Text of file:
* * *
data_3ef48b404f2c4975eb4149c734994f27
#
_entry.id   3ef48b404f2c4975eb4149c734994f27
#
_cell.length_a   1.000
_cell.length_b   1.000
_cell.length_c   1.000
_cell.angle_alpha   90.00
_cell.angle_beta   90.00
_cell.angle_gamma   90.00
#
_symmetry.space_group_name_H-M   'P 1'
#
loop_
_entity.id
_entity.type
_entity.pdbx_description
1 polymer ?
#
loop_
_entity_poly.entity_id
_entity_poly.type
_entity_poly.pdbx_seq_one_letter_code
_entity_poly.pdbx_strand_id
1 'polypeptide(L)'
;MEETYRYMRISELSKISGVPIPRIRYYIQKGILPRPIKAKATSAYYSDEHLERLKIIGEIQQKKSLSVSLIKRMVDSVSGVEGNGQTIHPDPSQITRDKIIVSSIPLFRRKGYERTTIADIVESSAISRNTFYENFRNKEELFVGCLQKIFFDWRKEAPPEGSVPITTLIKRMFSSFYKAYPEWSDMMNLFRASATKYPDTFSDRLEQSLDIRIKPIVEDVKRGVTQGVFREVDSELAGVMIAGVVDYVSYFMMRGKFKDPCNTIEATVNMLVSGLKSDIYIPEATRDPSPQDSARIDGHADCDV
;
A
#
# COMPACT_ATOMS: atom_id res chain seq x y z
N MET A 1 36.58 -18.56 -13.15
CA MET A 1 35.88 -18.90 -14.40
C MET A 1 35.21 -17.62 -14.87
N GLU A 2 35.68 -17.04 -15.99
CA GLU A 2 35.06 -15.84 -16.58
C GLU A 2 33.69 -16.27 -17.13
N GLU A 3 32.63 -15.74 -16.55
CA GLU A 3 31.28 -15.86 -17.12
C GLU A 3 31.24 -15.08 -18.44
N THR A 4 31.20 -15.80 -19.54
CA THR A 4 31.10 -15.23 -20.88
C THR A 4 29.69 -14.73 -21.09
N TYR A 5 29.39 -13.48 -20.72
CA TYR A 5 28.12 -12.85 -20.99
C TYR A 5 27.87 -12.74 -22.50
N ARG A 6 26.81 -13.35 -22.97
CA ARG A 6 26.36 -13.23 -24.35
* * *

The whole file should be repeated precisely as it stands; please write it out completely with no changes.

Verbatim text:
data_3ef48b404f2c4975eb4149c734994f27
#
_entry.id   3ef48b404f2c4975eb4149c734994f27
#
_cell.length_a   1.000
_cell.length_b   1.000
_cell.length_c   1.000
_cell.angle_alpha   90.00
_cell.angle_beta   90.00
_cell.angle_gamma   90.00
#
_symmetry.space_group_name_H-M   'P 1'
#
loop_
_entity.id
_entity.type
_entity.pdbx_description
1 polymer ?
#
loop_
_entity_poly.entity_id
_entity_poly.type
_entity_poly.pdbx_seq_one_letter_code
_entity_poly.pdbx_strand_id
1 'polypeptide(L)'
;MEETYRYMRISELSKISGVPIPRIRYYIQKGILPRPIKAKATSAYYSDEHLERLKIIGEIQQKKSLSVSLIKRMVDSVSGVEGNGQTIHPDPSQITRDKIIVSSIPLFRRKGYERTTIADIVESSAISRNTFYENFRNKEELFVGCLQKIFFDWRKEAPPEGSVPITTLIKRMFSSFYKAYPEWSDMMNLFRASATKYPDTFSDRLEQSLDIRIKPIVEDVKRGVTQGVFREVDSELAGVMIAGVVDYVSYFMMRGKFKDPCNTIEATVNMLVSGLKSDIYIPEATRDPSPQDSARIDGHADCDV
;
A
#
# COMPACT_ATOMS: atom_id res chain seq x y z
N MET A 1 36.58 -18.56 -13.15
CA MET A 1 35.88 -18.90 -14.40
C MET A 1 35.21 -17.62 -14.87
N GLU A 2 35.68 -17.04 -15.99
CA GLU A 2 35.06 -15.84 -16.58
C GLU A 2 33.69 -16.27 -17.13
N GLU A 3 32.63 -15.74 -16.55
CA GLU A 3 31.28 -15.86 -17.12
C GLU A 3 31.24 -15.08 -18.44
N THR A 4 31.20 -15.80 -19.54
CA THR A 4 31.10 -15.23 -20.88
C THR A 4 29.69 -14.73 -21.09
N TYR A 5 29.39 -13.48 -20.72
CA TYR A 5 28.12 -12.85 -20.99
C TYR A 5 27.87 -12.74 -22.50
N ARG A 6 26.81 -13.35 -22.97
CA ARG A 6 26.36 -13.23 -24.35